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Issue Date:  August 11, 2006

The battle for Falluja

On Nov. 8, 2004, the city of Falluja, Iraq, was attacked in a U.S.-led operation called Phantom Fury. An 18-minute documentary, “Caught in the Crossfire,” aims to tell the story of the thousands of civilians whose lives were devastated by the fighting and who continue to suffer today.

There are no accurate reports of the survival of the thousands who stayed in the city, the narrator says, while hundreds of thousands were evacuated but given no place to go. Many are still living in makeshift refugee camps, where disease runs rampant from lack of clean water.

Others returned to the city. The documentary shows residents being required to pass through arduous military checkpoints where lines could last for days and deadly force was authorized. In the city, the camera films street after street of the burnt-out rubble of Falluja and scenes of the dead being buried in mass graves. “There is nothing left of their former lives or the city they once knew,” the narrator says.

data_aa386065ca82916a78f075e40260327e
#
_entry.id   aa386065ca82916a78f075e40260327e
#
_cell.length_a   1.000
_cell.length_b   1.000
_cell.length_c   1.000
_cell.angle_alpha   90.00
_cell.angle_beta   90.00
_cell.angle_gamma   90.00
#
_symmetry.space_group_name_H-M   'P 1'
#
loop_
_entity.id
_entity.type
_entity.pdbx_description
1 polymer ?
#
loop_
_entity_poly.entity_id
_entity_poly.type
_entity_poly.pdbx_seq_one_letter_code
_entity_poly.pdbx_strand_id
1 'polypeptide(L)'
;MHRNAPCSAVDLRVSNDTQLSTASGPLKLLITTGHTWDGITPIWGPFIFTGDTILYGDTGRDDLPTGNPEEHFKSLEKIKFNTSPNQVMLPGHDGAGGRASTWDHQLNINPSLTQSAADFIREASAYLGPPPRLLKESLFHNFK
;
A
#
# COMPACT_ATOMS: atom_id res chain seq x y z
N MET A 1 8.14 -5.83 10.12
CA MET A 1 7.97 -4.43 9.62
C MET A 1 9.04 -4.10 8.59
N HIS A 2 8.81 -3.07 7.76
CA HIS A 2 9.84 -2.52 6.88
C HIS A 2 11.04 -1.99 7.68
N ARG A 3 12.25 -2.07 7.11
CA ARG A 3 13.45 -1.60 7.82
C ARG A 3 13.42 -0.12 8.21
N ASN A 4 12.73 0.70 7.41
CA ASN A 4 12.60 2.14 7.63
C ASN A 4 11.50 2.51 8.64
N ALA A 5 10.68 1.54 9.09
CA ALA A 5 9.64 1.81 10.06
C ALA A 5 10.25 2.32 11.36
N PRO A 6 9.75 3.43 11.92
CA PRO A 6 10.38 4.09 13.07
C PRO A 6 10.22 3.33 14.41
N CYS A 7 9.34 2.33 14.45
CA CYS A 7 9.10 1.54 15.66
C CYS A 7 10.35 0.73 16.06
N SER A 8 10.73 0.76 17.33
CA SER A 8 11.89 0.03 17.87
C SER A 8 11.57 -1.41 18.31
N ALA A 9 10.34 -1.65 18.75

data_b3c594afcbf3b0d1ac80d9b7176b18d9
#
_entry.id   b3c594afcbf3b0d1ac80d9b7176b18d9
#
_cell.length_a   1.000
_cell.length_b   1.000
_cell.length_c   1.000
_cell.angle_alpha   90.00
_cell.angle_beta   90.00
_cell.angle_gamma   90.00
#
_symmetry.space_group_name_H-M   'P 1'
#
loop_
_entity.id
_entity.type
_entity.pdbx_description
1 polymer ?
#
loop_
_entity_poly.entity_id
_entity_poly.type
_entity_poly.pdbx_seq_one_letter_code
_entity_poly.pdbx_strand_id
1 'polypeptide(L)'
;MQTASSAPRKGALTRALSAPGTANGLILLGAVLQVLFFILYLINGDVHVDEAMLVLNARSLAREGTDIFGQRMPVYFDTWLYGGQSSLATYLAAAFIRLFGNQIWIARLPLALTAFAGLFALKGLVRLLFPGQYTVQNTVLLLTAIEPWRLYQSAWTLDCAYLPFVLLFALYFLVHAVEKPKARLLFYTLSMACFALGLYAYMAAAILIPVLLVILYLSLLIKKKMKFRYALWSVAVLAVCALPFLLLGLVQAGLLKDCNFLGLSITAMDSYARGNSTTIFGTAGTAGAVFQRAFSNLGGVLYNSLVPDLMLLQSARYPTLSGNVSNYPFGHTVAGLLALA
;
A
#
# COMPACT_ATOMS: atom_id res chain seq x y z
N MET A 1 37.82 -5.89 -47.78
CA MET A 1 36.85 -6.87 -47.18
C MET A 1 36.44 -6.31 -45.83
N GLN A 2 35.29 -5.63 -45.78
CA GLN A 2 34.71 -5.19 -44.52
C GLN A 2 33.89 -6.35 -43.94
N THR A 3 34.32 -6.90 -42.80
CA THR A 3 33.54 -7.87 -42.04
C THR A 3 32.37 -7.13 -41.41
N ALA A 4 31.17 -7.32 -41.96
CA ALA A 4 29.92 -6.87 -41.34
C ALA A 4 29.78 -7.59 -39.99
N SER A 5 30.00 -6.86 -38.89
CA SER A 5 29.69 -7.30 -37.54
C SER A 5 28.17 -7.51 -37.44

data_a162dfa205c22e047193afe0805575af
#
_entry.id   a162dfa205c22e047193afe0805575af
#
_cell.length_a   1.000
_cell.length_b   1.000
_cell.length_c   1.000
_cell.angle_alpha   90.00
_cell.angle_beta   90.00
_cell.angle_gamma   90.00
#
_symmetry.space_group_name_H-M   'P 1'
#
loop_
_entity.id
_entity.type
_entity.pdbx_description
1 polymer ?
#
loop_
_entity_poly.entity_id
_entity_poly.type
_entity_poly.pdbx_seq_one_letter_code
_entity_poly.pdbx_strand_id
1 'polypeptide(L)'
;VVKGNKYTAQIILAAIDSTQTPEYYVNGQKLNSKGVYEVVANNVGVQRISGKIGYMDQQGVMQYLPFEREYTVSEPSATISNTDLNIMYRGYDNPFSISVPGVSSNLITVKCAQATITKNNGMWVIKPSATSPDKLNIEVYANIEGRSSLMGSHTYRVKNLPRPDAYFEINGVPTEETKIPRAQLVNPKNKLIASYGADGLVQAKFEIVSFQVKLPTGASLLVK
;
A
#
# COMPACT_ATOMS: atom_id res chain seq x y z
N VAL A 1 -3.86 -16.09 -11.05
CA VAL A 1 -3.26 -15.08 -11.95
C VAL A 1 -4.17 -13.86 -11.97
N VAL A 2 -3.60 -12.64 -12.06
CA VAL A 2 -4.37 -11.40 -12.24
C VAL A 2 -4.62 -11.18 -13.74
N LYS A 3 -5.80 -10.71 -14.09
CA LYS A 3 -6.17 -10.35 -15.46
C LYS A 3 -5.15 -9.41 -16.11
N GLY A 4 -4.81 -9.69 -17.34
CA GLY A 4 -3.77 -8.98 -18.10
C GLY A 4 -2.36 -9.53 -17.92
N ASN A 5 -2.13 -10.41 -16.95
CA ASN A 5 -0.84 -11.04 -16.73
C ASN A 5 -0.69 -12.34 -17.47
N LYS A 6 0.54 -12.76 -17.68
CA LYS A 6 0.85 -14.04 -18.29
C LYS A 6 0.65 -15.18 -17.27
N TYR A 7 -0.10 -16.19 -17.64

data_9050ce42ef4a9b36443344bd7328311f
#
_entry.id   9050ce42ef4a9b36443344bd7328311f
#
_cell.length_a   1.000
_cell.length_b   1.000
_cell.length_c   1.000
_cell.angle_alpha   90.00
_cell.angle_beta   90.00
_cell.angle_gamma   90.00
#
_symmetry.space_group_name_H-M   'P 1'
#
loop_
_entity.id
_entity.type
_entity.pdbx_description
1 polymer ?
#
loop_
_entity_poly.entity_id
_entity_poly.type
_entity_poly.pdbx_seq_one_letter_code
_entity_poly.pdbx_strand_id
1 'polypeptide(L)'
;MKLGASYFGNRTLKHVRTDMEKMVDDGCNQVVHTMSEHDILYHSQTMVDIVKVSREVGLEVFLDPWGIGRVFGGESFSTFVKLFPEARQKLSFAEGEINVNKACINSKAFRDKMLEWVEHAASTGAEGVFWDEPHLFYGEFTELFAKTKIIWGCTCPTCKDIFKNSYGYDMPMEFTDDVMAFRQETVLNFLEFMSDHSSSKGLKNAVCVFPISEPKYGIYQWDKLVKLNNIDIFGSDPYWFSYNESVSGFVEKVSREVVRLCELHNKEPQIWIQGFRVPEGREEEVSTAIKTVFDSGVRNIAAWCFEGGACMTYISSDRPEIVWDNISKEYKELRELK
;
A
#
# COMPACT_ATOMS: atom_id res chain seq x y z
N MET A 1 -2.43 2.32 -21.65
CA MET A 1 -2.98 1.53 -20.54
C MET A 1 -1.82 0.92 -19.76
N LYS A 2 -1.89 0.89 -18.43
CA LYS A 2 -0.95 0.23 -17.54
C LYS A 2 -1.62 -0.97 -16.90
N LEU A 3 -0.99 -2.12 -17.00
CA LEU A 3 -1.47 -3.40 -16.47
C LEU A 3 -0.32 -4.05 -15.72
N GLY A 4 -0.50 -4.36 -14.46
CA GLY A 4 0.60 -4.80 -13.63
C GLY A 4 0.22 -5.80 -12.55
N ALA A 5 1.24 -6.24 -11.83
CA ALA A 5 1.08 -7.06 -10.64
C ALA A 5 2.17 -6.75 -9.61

The documentary ends with very brief interviews with Iraqis in which their rage at their situation and at their treatment at the hands of the Americans is apparent: “They would never accept this in their lives,” one woman declares.

Aside from those few interviews, the documentary is mostly a recitation of the stark facts. More personal storytelling, a closer look at some of the individuals caught in the situation, would have made for a more affecting documentary but probably would have been impossible to do under the dangerous circumstances in Iraq.

The film is a joint project of Iraqi and American filmmakers, but a postscript in place of end credits tells us the Iraqi filmmakers cannot be named, “due to the very real possibility of retaliation for bringing you this truth.” The American filmmakers and other contributing artists -- including the narrator and the creators of the film’s haunting music -- are unnamed as well, “in solidarity, until the day we are all free to speak the truth.”

Proceeds from the sale of the DVD, which is available at the Web site, will go to relief efforts for Iraqi civilians.

-- Teresa Malcolm

National Catholic Reporter, August 11, 2006

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